Then, in an unimaginable insult to the father of the slain Tyrone Woods, who died trying to protect Americans under attack, Secretary Clinton lied to his face, telling him that “they were going to have the filmmaker arrested who was responsible for the death of my son.” Similarly, she told the mother of the deceased Sean Smith that “it was the fault of the video.”
Members of the administration were supposed to further the lie. Not all of them were willing to do it. After the heads of the Defense Department and CIA turned down the administration’s request to give the same spin on the Sunday talk shows, UN Ambassador Susan Rice accepted the call to defend the administration and to go on all of the TV programs and claim that a video had been the cause of the attack. To make sure she got the story right, Rice was briefed not by anyone from the military, defense, or intelligence communities, but by Ben Rhodes and others in the White House communications staff!
On Tuesday, Clinton’s public response to the Benghazi report was that it was “time to move on.” She’s counting on her supporters to dismiss it as old news, ignore the evidence and simply let her off the hook. She also knows, as those newspaper headlines show, that the media is ever willing to help her in proclaiming her exoneration.
Hillary, it turns out, was not responsible for giving the orders for the troops to delay in getting to Benghazi when it might have made a difference. The report shows that Secretary of Defense Leon Panetta gave the orders for the troops to be deployed to defend the Americans in the compound, and President Obama OK’d it. It does not, however, answer why their order wasn’t carried out.
What made Clinton lie? One must speculate that she realized from the White House’s response that the “blame the video” narrative was the chosen one for the American public to receive. If she ever wanted to run for president, she knew that to refuse to spin would have meant that Obama never would have given her his support.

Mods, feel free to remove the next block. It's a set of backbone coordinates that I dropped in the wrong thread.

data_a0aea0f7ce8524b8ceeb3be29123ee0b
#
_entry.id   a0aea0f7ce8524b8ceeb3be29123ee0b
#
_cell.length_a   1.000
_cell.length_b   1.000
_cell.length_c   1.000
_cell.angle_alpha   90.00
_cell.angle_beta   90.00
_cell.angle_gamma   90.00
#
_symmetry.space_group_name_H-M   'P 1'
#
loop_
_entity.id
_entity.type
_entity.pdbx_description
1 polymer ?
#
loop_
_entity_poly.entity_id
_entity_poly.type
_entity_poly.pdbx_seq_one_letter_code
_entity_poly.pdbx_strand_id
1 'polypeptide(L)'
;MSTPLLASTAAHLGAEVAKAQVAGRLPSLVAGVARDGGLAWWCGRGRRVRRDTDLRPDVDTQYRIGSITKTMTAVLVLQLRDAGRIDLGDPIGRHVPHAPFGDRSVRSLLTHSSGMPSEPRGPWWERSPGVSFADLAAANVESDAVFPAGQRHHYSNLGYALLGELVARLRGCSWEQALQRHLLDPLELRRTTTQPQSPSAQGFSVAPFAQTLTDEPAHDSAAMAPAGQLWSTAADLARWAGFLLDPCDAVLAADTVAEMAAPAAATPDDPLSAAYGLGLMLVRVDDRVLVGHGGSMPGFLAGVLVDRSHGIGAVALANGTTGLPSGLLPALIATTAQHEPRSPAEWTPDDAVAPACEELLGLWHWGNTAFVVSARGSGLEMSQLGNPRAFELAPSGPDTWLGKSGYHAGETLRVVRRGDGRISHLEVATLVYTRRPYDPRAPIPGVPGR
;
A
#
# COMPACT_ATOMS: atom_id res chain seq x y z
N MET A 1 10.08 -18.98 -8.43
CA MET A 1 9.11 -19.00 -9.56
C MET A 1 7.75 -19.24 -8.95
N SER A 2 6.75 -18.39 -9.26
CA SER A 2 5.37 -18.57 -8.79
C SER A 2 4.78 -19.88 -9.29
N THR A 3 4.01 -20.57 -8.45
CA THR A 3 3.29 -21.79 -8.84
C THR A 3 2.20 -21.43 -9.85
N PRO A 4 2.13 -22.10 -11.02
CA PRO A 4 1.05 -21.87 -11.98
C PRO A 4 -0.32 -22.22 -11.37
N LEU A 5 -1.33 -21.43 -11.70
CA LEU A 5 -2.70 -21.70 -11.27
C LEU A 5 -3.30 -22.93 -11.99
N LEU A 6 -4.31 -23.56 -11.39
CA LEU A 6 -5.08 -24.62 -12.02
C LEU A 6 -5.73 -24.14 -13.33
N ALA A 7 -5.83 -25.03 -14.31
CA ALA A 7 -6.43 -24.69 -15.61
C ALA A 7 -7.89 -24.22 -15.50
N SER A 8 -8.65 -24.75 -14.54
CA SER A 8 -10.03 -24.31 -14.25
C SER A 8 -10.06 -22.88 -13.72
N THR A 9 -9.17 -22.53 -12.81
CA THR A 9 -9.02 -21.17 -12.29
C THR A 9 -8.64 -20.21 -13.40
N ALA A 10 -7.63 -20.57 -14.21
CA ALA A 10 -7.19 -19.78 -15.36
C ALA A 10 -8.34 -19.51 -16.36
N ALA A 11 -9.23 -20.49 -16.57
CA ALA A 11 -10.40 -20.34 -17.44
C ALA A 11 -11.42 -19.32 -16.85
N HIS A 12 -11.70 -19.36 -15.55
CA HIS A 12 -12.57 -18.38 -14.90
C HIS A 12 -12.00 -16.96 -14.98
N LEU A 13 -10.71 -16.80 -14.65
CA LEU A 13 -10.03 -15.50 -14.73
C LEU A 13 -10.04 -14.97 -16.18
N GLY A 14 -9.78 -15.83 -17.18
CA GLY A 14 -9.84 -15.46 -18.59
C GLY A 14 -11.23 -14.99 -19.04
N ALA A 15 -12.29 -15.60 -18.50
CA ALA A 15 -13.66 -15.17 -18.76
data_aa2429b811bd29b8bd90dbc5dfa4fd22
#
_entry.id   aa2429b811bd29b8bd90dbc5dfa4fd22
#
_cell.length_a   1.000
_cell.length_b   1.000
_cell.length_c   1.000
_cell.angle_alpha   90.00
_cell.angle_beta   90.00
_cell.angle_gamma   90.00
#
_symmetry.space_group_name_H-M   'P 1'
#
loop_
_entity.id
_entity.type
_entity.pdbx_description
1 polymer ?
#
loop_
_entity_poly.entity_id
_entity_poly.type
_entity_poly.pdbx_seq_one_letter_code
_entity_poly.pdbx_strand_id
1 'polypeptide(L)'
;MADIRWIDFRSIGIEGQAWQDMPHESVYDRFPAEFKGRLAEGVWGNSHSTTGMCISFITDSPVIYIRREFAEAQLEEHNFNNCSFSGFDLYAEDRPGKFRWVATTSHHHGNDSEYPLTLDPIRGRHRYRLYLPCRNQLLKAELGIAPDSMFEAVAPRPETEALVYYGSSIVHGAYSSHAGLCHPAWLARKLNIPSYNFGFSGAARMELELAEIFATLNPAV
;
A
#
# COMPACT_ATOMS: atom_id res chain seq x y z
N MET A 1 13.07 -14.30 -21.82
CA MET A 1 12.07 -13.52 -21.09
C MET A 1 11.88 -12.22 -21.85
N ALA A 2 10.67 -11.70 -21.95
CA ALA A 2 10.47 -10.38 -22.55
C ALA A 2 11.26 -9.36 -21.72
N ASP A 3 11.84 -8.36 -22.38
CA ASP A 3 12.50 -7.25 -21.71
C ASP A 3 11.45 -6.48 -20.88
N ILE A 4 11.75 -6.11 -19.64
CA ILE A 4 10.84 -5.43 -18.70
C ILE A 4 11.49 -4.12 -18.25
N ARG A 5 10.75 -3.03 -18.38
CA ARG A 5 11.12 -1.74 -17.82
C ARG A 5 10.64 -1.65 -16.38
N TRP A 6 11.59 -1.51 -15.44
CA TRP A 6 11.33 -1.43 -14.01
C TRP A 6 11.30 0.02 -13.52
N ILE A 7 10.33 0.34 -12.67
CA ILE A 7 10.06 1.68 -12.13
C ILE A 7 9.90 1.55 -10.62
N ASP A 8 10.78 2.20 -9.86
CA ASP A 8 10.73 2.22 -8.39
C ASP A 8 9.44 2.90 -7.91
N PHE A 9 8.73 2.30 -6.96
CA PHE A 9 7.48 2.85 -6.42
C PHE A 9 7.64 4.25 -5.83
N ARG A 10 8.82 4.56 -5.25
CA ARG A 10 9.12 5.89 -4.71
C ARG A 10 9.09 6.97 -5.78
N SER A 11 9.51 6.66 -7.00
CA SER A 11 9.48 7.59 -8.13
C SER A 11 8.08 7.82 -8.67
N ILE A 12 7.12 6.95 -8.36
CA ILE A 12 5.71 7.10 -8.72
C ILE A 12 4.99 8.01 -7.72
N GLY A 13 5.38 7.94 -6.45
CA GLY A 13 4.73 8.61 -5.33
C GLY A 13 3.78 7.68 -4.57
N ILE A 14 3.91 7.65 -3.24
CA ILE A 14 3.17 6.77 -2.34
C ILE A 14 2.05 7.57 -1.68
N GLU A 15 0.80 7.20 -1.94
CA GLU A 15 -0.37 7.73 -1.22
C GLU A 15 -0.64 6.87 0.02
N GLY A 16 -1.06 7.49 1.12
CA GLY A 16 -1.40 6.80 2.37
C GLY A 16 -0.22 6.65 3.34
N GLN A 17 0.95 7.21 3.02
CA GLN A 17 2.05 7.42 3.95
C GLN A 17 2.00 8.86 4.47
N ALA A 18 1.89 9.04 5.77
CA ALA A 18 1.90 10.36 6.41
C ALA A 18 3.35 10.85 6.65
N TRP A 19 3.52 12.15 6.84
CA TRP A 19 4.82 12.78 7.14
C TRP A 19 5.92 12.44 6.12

Now, with the campaign underway and her nomination at the Democratic convention a sure thing (unless she is indicted for breaking the law surrounding her private e-mail server), she still needs to have Obama’s strong support — especially since his poll numbers are so strong.
I happen to believe—contrary to many other conservatives—that her foreign policy goals as president, in as much as she has laid them out, will be unlike Trump’s. Most likely, she would maintain America’s leadership in the world, act to enhance NATO, and maintain the Western alliance against current and future enemies, including Vladimir Putin in Russia (whom Donald Trump clearly wants an alliance with and does not perceive as any kind of enemy of the U.S.). She would retract Obama’s tough posture towards Israel, and would develop a foreign policy based on what used to be a bi-partisan agreement that America has to use its power against sworn enemies and continue with a traditional internationalist foreign policy, rather than the one favored by Trump, which is based on protective tariffs and isolationism.
However, her failure to own up to her Benghazi lies and to try and put Benghazi behind her will hurt her effort to convince skeptics that she can be viewed as a trustworthy national leader, and hence it feeds into Trump’s “crooked Hillary” charge. The only thing she can and should do (and it is doubtful that she will) is publicly apologize to the American people and the families of those killed in Benghazi. In other words, she should say that she regrets going along with the false spin offered by Susan Rice and Ben Rhodes, and then ask the voters for forgiveness. She does not even have to mention Obama’s name.
She hopes that the press, because most of its members favor her for president, will not challenge her on the issue, even though by avoiding the issue she is continuing to hand Donald Trump more fodder for his attacks. She may discover that rather than this being the time to “move on,” she should own up to her major mistakes and then go on the offensive. The way for her to start is by telling the truth. Only then will she put Benghazi behind her.